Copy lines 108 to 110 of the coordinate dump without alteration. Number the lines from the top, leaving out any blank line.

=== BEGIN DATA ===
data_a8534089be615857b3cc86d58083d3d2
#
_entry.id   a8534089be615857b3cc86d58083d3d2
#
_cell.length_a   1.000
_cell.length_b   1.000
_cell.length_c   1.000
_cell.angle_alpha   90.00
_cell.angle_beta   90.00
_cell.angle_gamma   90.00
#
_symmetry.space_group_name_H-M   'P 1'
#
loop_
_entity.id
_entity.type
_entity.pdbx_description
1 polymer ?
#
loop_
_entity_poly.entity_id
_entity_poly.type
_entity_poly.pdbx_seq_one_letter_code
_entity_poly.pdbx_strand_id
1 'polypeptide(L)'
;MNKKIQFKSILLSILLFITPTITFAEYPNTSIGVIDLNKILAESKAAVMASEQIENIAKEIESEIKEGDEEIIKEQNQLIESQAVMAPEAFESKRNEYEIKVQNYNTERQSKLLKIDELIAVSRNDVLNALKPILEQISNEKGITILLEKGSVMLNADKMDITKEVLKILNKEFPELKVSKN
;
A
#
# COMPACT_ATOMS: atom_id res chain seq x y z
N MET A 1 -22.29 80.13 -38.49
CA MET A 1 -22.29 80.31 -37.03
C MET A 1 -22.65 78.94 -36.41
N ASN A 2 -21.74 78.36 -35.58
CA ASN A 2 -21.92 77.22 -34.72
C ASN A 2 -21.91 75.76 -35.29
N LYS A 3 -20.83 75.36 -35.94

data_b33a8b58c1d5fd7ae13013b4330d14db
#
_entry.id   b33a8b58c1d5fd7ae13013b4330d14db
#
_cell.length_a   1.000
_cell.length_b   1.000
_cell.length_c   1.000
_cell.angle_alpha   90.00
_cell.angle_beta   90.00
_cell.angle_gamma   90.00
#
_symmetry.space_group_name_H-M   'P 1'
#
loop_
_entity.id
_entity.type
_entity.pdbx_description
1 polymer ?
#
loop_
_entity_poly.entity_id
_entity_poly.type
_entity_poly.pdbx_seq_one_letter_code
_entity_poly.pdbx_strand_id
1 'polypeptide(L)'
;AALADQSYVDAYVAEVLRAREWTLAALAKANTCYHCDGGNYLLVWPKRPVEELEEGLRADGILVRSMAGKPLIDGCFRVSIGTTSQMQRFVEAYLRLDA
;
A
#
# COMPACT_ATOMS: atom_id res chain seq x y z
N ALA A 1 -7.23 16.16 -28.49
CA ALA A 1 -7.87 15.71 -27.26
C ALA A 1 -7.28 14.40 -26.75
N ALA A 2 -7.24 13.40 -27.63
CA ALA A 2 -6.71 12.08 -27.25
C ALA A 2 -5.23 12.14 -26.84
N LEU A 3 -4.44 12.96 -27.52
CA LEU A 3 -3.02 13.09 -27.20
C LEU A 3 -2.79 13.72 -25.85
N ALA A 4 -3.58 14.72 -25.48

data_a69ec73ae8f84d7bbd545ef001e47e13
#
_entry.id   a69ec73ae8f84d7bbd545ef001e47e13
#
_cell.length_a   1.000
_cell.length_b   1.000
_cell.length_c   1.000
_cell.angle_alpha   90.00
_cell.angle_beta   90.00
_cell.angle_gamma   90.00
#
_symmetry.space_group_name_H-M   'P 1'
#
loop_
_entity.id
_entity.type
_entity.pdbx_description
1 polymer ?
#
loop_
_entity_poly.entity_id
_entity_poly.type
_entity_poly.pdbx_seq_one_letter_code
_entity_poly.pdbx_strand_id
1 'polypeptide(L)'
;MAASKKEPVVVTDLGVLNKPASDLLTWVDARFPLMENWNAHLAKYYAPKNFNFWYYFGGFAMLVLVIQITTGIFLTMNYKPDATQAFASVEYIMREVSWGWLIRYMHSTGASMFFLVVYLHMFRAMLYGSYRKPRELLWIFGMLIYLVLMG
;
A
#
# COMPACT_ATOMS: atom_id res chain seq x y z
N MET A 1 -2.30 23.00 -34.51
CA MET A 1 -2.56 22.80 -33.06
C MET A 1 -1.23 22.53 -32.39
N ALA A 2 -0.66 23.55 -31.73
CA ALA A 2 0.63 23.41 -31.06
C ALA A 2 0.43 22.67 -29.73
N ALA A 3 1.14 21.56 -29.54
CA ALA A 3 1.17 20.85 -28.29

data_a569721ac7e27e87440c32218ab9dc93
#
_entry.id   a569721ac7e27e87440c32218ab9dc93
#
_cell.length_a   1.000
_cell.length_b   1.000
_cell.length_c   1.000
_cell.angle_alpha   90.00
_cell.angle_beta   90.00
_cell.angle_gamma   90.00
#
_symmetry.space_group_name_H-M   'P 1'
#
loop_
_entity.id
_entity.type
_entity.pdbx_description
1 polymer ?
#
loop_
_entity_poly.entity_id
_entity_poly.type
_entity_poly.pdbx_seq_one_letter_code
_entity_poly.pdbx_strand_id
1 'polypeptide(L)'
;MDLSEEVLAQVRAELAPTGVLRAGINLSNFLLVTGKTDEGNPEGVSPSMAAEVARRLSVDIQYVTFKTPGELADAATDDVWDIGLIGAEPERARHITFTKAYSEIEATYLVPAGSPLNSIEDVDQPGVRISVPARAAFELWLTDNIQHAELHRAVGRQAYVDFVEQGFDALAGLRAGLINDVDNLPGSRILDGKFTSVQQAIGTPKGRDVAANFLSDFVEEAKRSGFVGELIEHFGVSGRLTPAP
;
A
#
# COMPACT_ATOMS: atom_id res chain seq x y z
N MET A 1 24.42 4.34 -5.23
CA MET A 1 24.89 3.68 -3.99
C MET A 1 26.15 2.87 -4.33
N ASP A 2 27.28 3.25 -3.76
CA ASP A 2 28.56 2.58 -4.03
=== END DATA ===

N MET A 1 -2.30 23.00 -34.51
CA MET A 1 -2.56 22.80 -33.06
C MET A 1 -1.23 22.53 -32.39